These ideas are quite foreign to the Western ideal of things. Work is highly valued and non-action or idleness is looked down upon and a waste of time. Time is given a dollar value and to waste time is to waste money. One must have goals, orientation, and most of all intention. It is no wonder many are walking around feeling hallow, inauthentic, and confused. How can one capture that which can only be captured by not looking for it? Another paradox is that happiness only comes when it is not sought after. This is called the paradox of hedonism. This is not too foreign. Just think of all the most compelling and interesting nights of your life. Often they arise when unplanned or out of boredom. As soon as an intention is set, the goal is lost. However, it seems counterintuitive to claim life is best lived directionless and without purpose. This is what we consider depression, a state of confusion,  and despair. It seems we have on our hands another paradox; life is best lived when aimlessly chasing something. Sounds off still.

If our lives are like a Pollock painting like the existentialist proposes , how is it we capture our authenticity? We already let go the idea of the aimless life, but is there a way to synthesize the two extremes? To look at the opposite end, a life of rigid rules and strict dogmatic devotion leaves one caged and bored. Routine is the punishment Sisyphus was condemned to, and it is commonly said variety is the spice of life. Too much though may prove too strong for most. Total instability is stressful and begins to turn life into a proverbial whirlpool. However, if we try and mix our lives up, it becomes contrived like the middle aged man trying to recapture his youth with hip clothes and a hot rod. So what is the overarching philosophy to be? Can we learn from spontaneous creation?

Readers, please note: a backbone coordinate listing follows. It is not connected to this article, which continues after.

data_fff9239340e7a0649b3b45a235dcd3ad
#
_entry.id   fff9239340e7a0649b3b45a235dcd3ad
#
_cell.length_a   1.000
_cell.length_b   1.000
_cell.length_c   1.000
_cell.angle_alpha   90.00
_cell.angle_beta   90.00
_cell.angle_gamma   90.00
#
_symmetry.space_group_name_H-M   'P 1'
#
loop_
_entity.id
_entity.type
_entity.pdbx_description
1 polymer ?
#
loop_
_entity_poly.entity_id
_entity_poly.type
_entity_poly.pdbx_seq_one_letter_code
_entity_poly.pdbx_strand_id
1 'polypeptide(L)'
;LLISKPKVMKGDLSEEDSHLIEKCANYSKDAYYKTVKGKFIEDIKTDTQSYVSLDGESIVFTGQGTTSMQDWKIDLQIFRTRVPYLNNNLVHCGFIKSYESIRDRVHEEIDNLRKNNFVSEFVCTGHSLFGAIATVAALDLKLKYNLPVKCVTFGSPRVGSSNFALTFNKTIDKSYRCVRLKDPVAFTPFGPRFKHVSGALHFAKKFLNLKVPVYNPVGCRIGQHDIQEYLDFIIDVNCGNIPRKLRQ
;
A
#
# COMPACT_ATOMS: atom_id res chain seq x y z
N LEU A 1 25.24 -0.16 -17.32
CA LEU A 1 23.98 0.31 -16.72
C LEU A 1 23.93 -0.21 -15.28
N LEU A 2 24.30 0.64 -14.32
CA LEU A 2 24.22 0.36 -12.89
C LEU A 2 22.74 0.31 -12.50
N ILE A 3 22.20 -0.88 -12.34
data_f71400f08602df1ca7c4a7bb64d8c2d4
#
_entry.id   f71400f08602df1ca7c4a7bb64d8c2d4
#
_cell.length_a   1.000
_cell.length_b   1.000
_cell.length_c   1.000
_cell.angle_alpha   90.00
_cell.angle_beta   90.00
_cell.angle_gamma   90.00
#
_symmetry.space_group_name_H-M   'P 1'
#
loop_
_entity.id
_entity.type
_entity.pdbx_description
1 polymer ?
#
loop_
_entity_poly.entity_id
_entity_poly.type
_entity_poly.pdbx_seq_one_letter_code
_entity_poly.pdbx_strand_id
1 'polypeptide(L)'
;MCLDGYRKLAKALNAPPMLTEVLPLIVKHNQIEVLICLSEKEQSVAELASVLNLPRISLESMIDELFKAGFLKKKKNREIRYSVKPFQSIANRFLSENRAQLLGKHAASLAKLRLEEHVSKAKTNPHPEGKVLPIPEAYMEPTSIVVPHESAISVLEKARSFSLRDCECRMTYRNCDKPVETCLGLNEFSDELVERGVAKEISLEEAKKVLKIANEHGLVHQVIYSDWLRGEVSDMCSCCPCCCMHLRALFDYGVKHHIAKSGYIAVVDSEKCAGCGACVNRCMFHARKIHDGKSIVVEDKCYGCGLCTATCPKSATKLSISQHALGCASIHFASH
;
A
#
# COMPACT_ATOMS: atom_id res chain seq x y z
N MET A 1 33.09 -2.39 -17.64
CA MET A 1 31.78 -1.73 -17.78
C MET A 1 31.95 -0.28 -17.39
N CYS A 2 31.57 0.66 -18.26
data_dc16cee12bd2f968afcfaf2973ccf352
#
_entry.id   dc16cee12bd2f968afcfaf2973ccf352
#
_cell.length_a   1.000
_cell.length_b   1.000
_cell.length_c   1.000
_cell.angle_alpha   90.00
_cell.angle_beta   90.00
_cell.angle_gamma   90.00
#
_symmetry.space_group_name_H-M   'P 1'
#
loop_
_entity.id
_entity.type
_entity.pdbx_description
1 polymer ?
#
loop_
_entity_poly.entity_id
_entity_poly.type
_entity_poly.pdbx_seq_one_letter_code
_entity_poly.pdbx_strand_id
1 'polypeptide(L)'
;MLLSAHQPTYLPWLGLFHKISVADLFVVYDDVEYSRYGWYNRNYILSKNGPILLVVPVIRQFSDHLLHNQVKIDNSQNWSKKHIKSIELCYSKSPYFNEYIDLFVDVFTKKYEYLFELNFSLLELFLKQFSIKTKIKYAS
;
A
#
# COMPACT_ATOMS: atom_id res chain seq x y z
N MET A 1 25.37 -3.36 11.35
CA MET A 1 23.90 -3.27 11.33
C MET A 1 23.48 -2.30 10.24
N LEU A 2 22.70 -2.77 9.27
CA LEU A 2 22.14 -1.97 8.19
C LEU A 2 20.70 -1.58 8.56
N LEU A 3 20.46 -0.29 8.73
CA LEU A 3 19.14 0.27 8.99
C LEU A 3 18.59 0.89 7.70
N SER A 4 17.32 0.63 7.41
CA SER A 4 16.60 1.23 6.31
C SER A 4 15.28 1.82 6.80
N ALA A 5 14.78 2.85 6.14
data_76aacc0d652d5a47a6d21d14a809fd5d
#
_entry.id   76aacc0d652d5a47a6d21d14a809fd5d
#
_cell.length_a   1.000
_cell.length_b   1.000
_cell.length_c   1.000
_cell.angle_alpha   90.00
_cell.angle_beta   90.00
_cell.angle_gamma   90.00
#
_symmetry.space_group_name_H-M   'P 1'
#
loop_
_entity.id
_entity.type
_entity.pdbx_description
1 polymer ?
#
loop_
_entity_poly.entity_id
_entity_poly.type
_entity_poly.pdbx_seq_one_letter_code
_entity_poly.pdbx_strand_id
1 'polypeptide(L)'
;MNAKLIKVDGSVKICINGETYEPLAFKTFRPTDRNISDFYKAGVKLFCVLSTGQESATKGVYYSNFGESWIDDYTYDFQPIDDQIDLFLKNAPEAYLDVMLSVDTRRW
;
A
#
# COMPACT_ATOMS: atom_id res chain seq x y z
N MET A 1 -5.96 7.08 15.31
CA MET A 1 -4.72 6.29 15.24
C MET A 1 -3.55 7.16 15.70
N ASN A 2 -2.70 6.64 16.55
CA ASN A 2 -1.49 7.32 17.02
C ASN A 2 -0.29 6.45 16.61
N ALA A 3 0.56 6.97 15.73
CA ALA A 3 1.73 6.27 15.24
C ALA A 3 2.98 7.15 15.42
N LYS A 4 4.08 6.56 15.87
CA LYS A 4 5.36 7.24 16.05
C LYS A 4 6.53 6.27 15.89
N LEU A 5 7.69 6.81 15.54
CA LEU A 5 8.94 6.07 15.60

For me, I feel most at home when writing, doing as I am now: making the message up as I go while watching my thoughts and emotions weave themselves through my fingertips and onto the paper or into the air; letting the piece of work take form as it may. Sure, the finished product is not as refined as it could be, but it is as true and real as it gets. It remains authentic so long as intention is kept at a distance (which is hard when intention is the topic at hand). One must facilitate a necessary environment for it to occur without forming any sort of goal, like when opening Microsoft Word or setting up a canvas. One is placing themselves in a context relevant to their mode of expression or catharsis while letting go of a goal. This is very much like meditation where you take position to facilitate non-action.